• On March 12, a patient suffered a "code blue" serious medical emergency at 7:05 a.m. No doctor was on duty, and no effort was made to contact one. Staffers called 911, but paramedics could not revive the patient, who was declared dead 40 minutes later.

    • On March 21, a second patient went into "code blue" emergency status at 11:30 p.m., not breathing and with low blood pressure. An unqualified "respiratory care practitioner" tried unsuccessfully to insert a breathing tube in the patient. An hour later, paramedics arrived and inserted the tube. Fifteen minutes later, the patient was pronounced dead.

    • Another patient died March 26 of heart and lung arrest, infection, bleeding and pneumonia. Klutz said hospital records showed that although hospital policy was to change ventilator tubing every 48 hours for sanitary reasons, the hospital changed tubing that month only when it was visibly soiled, because of budget constraints. In a period of more than a month, the patient's tubing was changed just twice.

    Laboratory tests for the same patient showed reduced serum and blood protein levels on March 11, but a "pharmacist wrote an order to decrease the amount or percentage of amino acids … to correct the condition. There was no documented rationale for the decrease," according to the hospital license suspension order.

    • On April 24, hospital records indicated, another patient had been pronounced dead at 2 p.m. But another notation, at 3:45 p.m., stated that the patient had become nonresponsive, and that drugs were being administered.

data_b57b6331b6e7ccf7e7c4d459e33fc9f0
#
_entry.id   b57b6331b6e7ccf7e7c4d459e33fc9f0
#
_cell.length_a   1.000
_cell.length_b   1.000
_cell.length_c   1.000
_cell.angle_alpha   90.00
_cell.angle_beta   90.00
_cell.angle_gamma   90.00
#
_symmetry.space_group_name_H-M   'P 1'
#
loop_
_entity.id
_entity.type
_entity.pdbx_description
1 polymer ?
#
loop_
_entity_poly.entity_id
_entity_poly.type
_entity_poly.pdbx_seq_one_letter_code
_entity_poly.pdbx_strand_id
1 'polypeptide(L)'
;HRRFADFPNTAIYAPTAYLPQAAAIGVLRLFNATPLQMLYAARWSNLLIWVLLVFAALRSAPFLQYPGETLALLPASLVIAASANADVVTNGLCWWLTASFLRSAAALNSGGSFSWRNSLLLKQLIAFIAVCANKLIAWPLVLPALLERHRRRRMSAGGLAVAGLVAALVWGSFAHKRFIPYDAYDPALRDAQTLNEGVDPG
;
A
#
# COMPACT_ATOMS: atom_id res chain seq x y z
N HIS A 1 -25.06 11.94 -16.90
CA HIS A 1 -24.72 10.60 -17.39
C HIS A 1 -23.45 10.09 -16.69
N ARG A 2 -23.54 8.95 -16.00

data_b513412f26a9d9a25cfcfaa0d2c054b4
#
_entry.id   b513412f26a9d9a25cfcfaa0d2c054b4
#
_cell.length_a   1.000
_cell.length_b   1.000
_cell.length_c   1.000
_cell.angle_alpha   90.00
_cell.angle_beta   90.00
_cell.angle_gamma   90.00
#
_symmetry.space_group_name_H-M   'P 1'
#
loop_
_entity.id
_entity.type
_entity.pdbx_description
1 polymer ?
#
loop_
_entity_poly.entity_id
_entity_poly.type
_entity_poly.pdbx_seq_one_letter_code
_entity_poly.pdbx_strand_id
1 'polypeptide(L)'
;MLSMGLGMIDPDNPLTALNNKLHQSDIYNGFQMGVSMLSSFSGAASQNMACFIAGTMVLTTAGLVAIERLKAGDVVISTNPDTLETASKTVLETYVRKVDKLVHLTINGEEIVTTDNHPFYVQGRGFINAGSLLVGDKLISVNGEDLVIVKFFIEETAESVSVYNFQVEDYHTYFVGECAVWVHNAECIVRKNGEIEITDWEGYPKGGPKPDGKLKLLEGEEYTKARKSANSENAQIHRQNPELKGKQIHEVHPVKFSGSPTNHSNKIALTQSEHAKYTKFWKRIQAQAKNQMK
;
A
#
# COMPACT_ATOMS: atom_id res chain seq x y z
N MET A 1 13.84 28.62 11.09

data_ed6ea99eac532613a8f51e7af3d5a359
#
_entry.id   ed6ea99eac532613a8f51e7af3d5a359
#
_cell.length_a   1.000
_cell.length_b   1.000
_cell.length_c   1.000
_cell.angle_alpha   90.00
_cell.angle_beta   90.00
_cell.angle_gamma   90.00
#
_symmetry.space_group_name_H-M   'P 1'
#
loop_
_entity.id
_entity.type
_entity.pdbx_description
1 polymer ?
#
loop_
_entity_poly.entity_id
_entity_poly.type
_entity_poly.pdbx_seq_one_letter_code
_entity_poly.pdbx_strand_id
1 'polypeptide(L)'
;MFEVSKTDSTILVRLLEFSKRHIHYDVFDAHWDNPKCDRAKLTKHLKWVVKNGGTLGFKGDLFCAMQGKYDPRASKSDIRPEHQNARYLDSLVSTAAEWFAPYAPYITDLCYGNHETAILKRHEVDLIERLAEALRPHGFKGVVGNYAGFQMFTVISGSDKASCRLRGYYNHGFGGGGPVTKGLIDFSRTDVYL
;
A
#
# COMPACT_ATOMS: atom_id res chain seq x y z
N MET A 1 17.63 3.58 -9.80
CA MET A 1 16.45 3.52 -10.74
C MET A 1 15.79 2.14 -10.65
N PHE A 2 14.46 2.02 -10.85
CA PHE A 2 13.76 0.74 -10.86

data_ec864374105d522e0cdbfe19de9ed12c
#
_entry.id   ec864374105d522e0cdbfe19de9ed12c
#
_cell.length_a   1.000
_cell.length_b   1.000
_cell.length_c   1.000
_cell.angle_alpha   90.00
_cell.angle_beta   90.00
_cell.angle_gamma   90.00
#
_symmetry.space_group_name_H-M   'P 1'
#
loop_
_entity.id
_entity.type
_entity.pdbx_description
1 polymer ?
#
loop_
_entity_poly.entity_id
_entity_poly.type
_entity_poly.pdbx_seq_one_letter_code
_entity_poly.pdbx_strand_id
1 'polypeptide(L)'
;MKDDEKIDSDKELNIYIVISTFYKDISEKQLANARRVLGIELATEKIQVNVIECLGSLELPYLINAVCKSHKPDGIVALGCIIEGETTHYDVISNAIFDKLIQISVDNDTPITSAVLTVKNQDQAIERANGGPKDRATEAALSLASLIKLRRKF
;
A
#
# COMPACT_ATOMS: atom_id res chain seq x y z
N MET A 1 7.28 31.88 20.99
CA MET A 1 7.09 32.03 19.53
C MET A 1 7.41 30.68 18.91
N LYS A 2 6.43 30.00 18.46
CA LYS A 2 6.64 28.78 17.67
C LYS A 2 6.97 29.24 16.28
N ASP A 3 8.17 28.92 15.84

Klutz's report stated that the hospital had no registered pharmacist and that medications ordered by doctors were not always obtained and administered to patients.


    Regulators expect to finish a formal investigation this week, which also will be forwarded to federal Medicare and Medicaid regulators.

    Klutz said a state hearing would be scheduled before an administrative law judge, who will determine whether the hospital should be permanently closed. The findings may also be forwarded to local law enforcement or the state attorney general for possible criminal prosecution.

    McFarland said that after Fernando bought the hospital, her husband, Rolando Fernando, helped with administrative duties. He was named in published reports as a co-owner of the hospital with his wife but is not officially listed as an owner and was not listed in the state regulatory accusation.

    Rolando Fernando surrendered his physician and surgeon license Sept. 1 after the Medical Board of California formally accused him of negligent care of cosmetic surgery patients, insurance fraud and falsely stating that a patient needed tumors removed.

    Neither Rolando Fernando nor his attorney in the proceedings, Donald B. Marks, could be reached Tuesday for comment.

    *

    Times staff writers Wendy Thermos and Hugo Martín contributed to this report.